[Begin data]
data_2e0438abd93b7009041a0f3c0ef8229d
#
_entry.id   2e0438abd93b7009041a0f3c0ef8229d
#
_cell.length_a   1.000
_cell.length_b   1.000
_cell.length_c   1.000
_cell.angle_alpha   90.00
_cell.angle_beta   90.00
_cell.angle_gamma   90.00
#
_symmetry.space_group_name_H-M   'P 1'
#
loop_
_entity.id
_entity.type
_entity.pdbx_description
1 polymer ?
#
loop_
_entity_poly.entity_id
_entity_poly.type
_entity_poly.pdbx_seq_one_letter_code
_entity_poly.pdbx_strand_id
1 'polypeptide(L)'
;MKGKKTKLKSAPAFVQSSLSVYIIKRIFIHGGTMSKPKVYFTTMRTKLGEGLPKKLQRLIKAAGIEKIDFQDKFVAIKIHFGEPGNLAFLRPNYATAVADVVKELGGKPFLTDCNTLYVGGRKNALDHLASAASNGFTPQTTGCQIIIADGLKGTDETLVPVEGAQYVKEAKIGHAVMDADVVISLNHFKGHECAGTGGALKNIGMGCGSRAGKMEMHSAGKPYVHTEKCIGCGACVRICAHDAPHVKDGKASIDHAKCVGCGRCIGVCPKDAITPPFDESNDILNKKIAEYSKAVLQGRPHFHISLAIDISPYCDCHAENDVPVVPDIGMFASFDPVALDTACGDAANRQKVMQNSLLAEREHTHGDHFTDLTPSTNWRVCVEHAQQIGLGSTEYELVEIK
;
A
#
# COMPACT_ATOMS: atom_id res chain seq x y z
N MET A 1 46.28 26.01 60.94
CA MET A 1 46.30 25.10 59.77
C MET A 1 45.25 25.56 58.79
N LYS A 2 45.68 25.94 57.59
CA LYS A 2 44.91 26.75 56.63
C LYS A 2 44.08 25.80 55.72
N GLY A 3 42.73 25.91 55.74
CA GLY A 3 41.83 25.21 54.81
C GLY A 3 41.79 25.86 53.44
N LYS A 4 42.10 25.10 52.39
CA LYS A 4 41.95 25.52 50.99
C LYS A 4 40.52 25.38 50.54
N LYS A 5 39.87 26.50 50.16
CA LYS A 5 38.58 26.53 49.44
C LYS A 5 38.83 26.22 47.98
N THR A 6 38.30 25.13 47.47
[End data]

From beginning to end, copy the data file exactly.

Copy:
data_2e0438abd93b7009041a0f3c0ef8229d
#
_entry.id   2e0438abd93b7009041a0f3c0ef8229d
#
_cell.length_a   1.000
_cell.length_b   1.000
_cell.length_c   1.000
_cell.angle_alpha   90.00
_cell.angle_beta   90.00
_cell.angle_gamma   90.00
#
_symmetry.space_group_name_H-M   'P 1'
#
loop_
_entity.id
_entity.type
_entity.pdbx_description
1 polymer ?
#
loop_
_entity_poly.entity_id
_entity_poly.type
_entity_poly.pdbx_seq_one_letter_code
_entity_poly.pdbx_strand_id
1 'polypeptide(L)'
;MKGKKTKLKSAPAFVQSSLSVYIIKRIFIHGGTMSKPKVYFTTMRTKLGEGLPKKLQRLIKAAGIEKIDFQDKFVAIKIHFGEPGNLAFLRPNYATAVADVVKELGGKPFLTDCNTLYVGGRKNALDHLASAASNGFTPQTTGCQIIIADGLKGTDETLVPVEGAQYVKEAKIGHAVMDADVVISLNHFKGHECAGTGGALKNIGMGCGSRAGKMEMHSAGKPYVHTEKCIGCGACVRICAHDAPHVKDGKASIDHAKCVGCGRCIGVCPKDAITPPFDESNDILNKKIAEYSKAVLQGRPHFHISLAIDISPYCDCHAENDVPVVPDIGMFASFDPVALDTACGDAANRQKVMQNSLLAEREHTHGDHFTDLTPSTNWRVCVEHAQQIGLGSTEYELVEIK
;
A
#
# COMPACT_ATOMS: atom_id res chain seq x y z
N MET A 1 46.28 26.01 60.94
CA MET A 1 46.30 25.10 59.77
C MET A 1 45.25 25.56 58.79
N LYS A 2 45.68 25.94 57.59
CA LYS A 2 44.91 26.75 56.63
C LYS A 2 44.08 25.80 55.72
N GLY A 3 42.73 25.91 55.74
CA GLY A 3 41.83 25.21 54.81
C GLY A 3 41.79 25.86 53.44
N LYS A 4 42.10 25.10 52.39
CA LYS A 4 41.95 25.52 50.99
C LYS A 4 40.52 25.38 50.54
N LYS A 5 39.87 26.50 50.16
CA LYS A 5 38.58 26.53 49.44
C LYS A 5 38.83 26.22 47.98
N THR A 6 38.30 25.13 47.47